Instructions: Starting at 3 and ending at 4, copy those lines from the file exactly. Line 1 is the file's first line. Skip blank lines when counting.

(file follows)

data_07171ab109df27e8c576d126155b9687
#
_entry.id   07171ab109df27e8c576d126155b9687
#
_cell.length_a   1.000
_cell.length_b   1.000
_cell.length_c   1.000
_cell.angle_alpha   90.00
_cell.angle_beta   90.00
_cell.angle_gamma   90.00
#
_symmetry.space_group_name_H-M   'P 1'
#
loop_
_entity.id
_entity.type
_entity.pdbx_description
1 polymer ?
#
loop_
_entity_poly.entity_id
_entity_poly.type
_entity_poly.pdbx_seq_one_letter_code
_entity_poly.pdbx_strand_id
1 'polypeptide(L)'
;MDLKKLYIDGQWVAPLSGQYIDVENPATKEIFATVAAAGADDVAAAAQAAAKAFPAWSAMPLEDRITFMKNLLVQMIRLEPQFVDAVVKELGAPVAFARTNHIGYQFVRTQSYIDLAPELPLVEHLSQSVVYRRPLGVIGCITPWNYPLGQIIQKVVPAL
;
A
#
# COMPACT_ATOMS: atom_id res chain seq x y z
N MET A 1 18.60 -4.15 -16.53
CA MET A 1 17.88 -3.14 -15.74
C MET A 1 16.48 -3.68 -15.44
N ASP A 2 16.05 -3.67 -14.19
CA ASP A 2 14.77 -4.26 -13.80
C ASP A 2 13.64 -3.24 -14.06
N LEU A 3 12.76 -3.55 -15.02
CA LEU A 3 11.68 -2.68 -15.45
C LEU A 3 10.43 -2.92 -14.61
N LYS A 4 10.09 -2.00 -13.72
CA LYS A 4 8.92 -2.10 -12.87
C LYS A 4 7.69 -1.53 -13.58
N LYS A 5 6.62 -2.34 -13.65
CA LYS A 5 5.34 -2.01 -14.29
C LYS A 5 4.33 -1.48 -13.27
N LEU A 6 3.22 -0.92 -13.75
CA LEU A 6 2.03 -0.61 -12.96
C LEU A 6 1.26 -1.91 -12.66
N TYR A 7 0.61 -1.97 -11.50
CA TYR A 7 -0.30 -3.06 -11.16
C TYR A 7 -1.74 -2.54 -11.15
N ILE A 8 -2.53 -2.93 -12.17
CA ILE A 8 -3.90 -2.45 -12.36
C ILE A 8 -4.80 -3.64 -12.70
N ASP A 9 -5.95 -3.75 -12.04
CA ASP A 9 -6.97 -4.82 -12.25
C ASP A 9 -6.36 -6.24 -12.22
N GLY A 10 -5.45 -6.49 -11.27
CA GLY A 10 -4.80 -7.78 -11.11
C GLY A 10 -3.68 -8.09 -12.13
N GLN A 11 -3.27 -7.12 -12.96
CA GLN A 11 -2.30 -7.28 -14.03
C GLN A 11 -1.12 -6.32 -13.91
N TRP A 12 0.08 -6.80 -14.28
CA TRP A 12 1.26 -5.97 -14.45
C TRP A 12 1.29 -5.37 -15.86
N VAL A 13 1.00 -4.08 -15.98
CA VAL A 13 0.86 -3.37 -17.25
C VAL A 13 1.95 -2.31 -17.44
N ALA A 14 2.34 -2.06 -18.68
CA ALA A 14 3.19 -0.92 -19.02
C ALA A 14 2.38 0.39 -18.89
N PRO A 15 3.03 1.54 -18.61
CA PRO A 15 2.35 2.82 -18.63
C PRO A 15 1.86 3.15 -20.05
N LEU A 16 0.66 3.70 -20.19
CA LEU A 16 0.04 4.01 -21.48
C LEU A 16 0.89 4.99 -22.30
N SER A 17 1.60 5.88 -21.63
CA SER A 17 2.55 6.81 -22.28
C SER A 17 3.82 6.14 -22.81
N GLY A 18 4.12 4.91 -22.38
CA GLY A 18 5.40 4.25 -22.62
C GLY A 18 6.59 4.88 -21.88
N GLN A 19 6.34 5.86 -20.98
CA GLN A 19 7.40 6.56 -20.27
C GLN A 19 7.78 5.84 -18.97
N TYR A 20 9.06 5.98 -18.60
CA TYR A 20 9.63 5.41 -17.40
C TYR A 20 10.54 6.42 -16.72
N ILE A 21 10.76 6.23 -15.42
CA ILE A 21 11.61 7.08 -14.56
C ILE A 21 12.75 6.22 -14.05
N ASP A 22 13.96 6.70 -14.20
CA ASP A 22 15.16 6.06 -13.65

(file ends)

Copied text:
_entry.id   07171ab109df27e8c576d126155b9687
#